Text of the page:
IEEE International Electron Devices Meeting
IEEE Electron Device Letters
Stanford team combines logic, memory to build a 'high-rise' chip
Today circuit cards are like cities in which logic chips compute and memory chips store data. When the computer gets busy, the wires connecting logic and memory get jammed. The Stanford approach would build layers of logic atop layers of memory to create tightly interconnected high-rise chips. Many thousands of nanoscale electronic 'elevators' would move data between the layers faster, using less electricity, than the bottle-neck prone wires connecting single-story logic and memory chips today.

Contact: Tom Abate
tabate@stanford.edu
650-815-1602
Stanford School of Engineering

Public Release: 15-Dec-2014
Nature Nanotechnology
Promising new method for rapidly screening cancer drugs
Traditional genomic, proteomic and other screening methods currently used to characterize drug mechanisms are time-consuming and require special equipment, but now researchers led by chemist Vincent Rotello at the University of Massachusetts Amherst offer a multi-channel sensor method using gold nanoparticles that can accurately profile various anti-cancer drugs and their mechanisms in minutes.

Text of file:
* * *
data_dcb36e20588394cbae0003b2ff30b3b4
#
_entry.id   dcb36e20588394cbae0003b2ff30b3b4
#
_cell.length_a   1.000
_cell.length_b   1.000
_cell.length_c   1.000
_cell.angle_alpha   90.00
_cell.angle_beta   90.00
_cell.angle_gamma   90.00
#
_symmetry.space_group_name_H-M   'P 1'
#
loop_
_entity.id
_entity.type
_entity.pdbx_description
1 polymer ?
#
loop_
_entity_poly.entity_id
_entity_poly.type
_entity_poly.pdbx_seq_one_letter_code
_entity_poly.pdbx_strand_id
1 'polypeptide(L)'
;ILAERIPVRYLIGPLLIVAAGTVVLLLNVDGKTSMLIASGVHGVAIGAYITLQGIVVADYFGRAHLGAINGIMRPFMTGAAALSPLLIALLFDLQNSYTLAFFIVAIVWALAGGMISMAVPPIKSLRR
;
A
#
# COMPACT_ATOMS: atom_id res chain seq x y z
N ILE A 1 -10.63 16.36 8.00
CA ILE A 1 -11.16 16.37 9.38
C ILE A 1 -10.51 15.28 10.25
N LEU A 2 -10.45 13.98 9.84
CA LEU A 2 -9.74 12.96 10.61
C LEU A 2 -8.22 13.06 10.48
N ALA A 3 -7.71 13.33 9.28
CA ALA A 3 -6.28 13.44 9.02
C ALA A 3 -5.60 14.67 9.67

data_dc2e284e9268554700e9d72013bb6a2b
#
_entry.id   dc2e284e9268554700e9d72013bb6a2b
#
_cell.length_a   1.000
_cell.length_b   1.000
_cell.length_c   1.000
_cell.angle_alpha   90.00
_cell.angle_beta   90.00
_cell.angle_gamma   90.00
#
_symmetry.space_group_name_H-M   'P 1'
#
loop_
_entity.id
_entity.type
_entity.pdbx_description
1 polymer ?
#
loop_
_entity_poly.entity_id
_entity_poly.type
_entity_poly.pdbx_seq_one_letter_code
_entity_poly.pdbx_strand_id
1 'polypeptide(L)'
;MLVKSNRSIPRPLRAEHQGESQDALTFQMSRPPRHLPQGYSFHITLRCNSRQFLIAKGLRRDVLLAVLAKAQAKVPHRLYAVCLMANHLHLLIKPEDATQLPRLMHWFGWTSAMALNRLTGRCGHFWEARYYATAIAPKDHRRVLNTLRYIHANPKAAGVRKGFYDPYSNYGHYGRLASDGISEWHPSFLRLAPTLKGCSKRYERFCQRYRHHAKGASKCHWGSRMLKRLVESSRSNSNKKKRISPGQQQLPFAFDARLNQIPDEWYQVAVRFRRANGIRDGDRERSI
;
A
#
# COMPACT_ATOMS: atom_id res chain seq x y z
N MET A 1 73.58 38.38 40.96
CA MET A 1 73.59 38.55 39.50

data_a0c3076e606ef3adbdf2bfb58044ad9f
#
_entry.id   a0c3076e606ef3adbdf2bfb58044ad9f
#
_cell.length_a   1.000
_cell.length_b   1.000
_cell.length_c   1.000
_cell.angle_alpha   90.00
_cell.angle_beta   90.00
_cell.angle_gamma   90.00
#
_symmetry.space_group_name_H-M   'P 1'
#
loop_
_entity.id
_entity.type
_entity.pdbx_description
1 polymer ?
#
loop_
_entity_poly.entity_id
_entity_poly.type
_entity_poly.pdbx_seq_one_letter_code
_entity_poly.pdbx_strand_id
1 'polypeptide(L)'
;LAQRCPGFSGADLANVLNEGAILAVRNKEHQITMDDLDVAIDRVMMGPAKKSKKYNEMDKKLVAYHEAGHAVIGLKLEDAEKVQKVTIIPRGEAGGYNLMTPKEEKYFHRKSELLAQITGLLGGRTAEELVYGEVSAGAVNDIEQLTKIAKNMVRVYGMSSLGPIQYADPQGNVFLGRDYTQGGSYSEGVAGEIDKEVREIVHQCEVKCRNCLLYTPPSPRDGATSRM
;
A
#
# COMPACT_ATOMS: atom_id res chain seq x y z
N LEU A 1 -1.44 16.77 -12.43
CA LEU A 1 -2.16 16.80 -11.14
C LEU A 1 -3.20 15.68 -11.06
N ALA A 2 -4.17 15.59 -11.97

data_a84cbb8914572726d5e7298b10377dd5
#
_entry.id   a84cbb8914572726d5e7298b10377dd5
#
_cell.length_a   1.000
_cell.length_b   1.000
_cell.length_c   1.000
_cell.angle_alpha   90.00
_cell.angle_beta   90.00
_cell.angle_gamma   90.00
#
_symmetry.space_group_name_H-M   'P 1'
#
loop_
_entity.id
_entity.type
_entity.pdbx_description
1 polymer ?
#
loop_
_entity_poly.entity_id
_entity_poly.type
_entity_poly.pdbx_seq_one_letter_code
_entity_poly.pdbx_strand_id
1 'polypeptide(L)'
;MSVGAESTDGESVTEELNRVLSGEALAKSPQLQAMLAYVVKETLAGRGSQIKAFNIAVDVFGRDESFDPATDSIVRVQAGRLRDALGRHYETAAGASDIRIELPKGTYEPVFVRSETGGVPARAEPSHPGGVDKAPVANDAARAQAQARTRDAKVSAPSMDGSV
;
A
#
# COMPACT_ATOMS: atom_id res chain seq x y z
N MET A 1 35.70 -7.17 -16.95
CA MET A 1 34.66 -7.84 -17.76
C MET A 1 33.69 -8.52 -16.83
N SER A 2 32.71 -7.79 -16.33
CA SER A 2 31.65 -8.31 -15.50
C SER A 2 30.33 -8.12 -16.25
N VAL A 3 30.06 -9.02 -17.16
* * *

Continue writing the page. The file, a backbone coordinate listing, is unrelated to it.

NIH/Institute for General Medical Sciences, National Science Foundation's Center for Hierarchical Manufacturing at UMass Amherst.

Contact: Janet Lathrop
jlathrop@admin.umass.edu
413-545-0444
University of Massachusetts at Amherst

Public Release: 15-Dec-2014
Nature Communications
Control on shape of light particles opens the way to 'quantum internet'
In the same way as we now connect computers in networks through optical signals, it could also be possible to connect future quantum computers in a 'quantum internet'. The optical signals would then consist of individual light particles or photons. One prerequisite for a working quantum internet is control of the shape of these photons. Researchers at Eindhoven University of Technology and the FOM foundation have now succeeded for the first time in getting this control within the required short time.